Computer-Aided Orthognathic Surgery

Virtual, or computer-aided, surgery is a process that integrates computer-aided design (CAD) and computer-aided manufacturing (CAM) into surgical treatment planning by providing a means to (1) visualize and analyze 3-dimensional (3D) images of soft tissue and skeletal anatomy, (2) perform virtual manipulations (surgery) to idealize skeletal relationships or plan soft or hard tissue operations, and (3) transfer the virtual plan to patients at the time of surgery. The conventional computed tomography (CT) scan is imported into a proprietary software program, which allows 3D analysis of a defect or deformity. This abnormal region can then be altered by mirror imaging, segmentation, and insertion to create idealized skeletal proportions. Using a CAD/CAM process, a planning model, occlusal stent, cutting guide, or custom implant can be constructed based on the idealized virtual image, which is then translated to the patients. Computer-assisted surgery is particularly useful for achieving optimal functional and esthetic results in patients with complex craniomaxillofacial deformities.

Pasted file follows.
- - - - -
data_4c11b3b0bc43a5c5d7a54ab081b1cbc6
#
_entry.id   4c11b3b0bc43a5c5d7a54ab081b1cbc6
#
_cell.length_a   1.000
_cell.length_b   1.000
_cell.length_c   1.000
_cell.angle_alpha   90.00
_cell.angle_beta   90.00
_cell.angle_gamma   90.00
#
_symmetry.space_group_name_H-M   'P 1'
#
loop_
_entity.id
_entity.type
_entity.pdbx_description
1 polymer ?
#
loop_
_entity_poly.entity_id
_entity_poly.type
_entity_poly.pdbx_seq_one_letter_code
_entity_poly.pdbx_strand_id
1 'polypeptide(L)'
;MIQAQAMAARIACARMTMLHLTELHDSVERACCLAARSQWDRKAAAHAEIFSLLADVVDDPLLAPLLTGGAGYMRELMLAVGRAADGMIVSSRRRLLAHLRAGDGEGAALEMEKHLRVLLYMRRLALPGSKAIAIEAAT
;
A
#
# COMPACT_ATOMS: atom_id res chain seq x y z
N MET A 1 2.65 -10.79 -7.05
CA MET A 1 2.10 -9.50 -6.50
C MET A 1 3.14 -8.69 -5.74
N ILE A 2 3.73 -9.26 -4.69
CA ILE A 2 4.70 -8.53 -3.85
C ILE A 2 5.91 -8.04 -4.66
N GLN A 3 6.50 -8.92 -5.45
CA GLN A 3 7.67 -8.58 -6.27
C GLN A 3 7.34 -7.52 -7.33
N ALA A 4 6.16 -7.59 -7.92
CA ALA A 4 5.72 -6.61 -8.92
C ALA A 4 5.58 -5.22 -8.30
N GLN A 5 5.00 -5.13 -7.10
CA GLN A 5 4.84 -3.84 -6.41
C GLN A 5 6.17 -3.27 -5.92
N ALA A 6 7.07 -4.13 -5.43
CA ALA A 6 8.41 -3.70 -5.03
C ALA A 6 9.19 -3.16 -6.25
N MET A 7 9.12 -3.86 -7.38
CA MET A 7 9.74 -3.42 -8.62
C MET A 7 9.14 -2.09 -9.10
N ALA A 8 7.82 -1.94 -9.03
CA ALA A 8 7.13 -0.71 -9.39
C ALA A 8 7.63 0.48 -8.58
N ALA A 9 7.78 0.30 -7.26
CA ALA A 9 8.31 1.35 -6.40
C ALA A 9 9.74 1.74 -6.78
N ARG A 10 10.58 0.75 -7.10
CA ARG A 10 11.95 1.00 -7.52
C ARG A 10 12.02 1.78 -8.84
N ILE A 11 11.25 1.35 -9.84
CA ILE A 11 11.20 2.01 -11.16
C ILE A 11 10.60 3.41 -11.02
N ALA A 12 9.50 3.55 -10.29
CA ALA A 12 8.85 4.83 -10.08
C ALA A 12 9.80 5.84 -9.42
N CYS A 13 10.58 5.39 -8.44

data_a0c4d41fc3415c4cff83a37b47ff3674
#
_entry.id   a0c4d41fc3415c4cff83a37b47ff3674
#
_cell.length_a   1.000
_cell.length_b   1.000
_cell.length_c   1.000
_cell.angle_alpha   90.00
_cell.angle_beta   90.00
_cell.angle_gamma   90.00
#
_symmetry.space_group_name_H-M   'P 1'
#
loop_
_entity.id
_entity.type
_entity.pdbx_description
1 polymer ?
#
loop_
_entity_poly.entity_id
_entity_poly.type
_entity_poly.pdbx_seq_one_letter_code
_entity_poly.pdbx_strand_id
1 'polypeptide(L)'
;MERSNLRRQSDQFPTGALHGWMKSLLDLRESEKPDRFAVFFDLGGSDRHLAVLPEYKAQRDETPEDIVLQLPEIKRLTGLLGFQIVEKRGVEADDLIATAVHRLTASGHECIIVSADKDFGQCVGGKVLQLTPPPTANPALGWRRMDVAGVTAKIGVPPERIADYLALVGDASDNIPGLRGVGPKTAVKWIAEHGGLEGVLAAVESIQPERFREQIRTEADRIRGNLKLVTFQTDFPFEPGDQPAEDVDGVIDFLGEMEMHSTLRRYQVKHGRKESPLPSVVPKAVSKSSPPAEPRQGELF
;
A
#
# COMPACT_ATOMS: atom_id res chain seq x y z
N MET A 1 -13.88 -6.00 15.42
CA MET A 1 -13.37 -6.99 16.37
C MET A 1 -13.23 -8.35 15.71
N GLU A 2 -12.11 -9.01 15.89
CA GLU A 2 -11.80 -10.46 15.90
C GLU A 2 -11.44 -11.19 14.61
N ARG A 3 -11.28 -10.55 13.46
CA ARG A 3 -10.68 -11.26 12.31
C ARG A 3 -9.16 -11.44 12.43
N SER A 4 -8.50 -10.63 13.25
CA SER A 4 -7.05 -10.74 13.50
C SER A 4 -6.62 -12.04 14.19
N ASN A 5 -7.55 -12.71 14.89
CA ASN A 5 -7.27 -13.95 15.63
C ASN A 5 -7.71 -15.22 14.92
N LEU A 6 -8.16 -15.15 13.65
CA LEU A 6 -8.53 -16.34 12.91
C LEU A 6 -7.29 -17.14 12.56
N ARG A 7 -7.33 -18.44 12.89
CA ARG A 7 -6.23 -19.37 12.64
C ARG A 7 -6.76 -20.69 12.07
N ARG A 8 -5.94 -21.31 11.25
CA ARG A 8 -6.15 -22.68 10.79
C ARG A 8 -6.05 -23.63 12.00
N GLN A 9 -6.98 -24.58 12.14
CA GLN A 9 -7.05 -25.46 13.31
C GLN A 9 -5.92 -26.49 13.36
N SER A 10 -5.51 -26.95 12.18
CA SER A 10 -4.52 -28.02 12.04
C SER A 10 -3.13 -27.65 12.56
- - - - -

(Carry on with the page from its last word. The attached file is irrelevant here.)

Xia and Gateno and colleagues have described a computer-aided surgical simulation (CASS) for use in treatment planning for complex cranio-maxillofacial deformities. A series of recent investigations performed at multiple institutions have confirmed the accuracy of the CASS, which is rapidly becoming state of the art for 2-jaw orthognathic surgery. As clinical experience with the use of CASS becomes more wide spread, it will have the potential to completely replace analytical model surgery with stone casts as the optimal method of treatment planning and implementing complex orthognathic surgery.

Most commercially available software systems are complex and too time consuming for a busy surgeon. Therefore, the senior author has used a third-party service provider to facilitate software manipulation and splint construction (Medical Modeling Inc, Golden, CO, USA). Various orthognathic software planning programs are available and others are currently in development, although SimPlant OMS (Materialise Dental NV, Leuven, Belgium) has been used by the authors for the last 3 years and provided predictable results. This article provides a step-by-step outline of CASS for orthognathic surgery procedures, with and without concomitant temporomandibular joint (TMJ) replacement.

Computer-aided surgical simulation

Virtual surgery generally consists of 4 phases:

  • 1.

    Data acquisition phase: clinical examination with bite registrations and anthropometric measurements; radiographic examination/CT scan

  • 2.

    Planning phase: importation of 3D CT data into proprietary planning software

  • 3.

    Surgical phase: translation of the virtual surgical plan to patients using stereolithographic models, cutting guide stents, occlusal splints, or intraoperative navigation

  • 4.